Lesson 2 – Frankenstein Begins

LESSON 2: BEGINNING FRANKENSTEIN VIA GOTHIC CONVENTIONS
Grade: 9-12 (Elective course)
Duration: 54 minutes
Objectives: By the end of the lesson, students will…

  • Discuss implications of changing a character’s setting.
  • Review conventions of Gothic literature.
  • Analyze beginning of Frankenstein in terms of Gothic conventions.
  • Discuss the “Letters” section of Frankenstein in a literary context.
  • Discuss the “Letters” section of Frankenstein in a thematic context:
    • “What are the possibilities and pitfalls inherent to tremendous ambition?”
    • Guiding excerpt: “One man’s life or death were but a small price to pay for the acquirement of the knowledge which I sought, for the dominion I should acquire and transmit over the elemental foes of our race” (Shelley 24-5).

MATERIALS

PROCEDURE

  • Students will be given the opportunity to read  the one-page narratives assigned last class which asked them to place a dystopian character in a Gothic setting (or vice versa).
    • After all willing students have read, the class will discuss the implications of changing a character’s setting.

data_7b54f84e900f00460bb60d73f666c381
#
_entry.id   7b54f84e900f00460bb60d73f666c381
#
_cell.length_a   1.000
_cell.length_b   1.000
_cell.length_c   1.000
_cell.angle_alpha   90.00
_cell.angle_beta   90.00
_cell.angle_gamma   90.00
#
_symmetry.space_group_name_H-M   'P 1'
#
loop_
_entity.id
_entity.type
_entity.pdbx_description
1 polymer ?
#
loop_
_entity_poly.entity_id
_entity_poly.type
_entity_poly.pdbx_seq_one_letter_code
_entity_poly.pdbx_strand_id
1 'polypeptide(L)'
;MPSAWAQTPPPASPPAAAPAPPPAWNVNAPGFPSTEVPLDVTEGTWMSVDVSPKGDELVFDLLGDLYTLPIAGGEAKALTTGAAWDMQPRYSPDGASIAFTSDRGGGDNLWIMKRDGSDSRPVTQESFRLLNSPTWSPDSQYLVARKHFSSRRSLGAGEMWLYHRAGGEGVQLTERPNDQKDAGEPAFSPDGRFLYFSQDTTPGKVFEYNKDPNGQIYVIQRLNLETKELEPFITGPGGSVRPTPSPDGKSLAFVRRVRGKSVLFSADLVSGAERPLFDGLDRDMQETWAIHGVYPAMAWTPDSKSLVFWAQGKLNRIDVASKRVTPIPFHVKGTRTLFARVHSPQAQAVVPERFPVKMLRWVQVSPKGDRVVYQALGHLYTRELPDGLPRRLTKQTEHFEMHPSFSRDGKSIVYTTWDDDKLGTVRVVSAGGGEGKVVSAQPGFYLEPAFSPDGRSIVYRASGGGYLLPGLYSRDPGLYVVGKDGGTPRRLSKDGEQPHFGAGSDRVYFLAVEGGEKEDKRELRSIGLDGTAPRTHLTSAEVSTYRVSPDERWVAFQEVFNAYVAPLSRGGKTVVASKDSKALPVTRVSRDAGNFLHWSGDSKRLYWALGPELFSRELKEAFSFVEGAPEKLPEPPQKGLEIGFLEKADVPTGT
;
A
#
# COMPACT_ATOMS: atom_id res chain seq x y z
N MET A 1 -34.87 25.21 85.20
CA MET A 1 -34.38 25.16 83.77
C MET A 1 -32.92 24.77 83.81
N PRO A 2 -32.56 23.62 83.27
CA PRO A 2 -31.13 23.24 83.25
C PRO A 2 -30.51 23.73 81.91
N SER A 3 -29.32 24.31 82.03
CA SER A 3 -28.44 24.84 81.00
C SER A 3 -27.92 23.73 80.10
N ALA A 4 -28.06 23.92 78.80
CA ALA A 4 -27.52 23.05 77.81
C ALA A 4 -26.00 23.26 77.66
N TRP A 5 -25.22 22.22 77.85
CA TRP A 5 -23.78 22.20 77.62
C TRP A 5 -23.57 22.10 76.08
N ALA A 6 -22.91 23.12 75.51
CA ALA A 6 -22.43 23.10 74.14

• At this point I will collect the narratives and transition into the next activity.
  • As a class, we will use the slideshow to review the conventions of Gothic literature covered earlier in the year.
    • We will first identify the conventions, and then work as a class to describe them.
  • At this juncture, the class will be divided into five groups, each responsible for analyzing the “Letters” introduction of Frankenstein in terms of the Gothic conventions.
    • Using the provided handout, each group will identify at least two excerpts containing its assigned convention, and then speculate about its role in the novel.
    • The class will reform, and each group will report its findings.

HOMEWORK

  • Read chapters 1-5 in Mary Shelley’s Frankenstein!

[next up: lesson 3]

Leave a Reply

Fill in your details below or click an icon to log in:

WordPress.com Logo

You are commenting using your WordPress.com account. Log Out /  Change )

Google photo

You are commenting using your Google account. Log Out /  Change )

Twitter picture

You are commenting using your Twitter account. Log Out /  Change )

Facebook photo

You are commenting using your Facebook account. Log Out /  Change )

Connecting to %s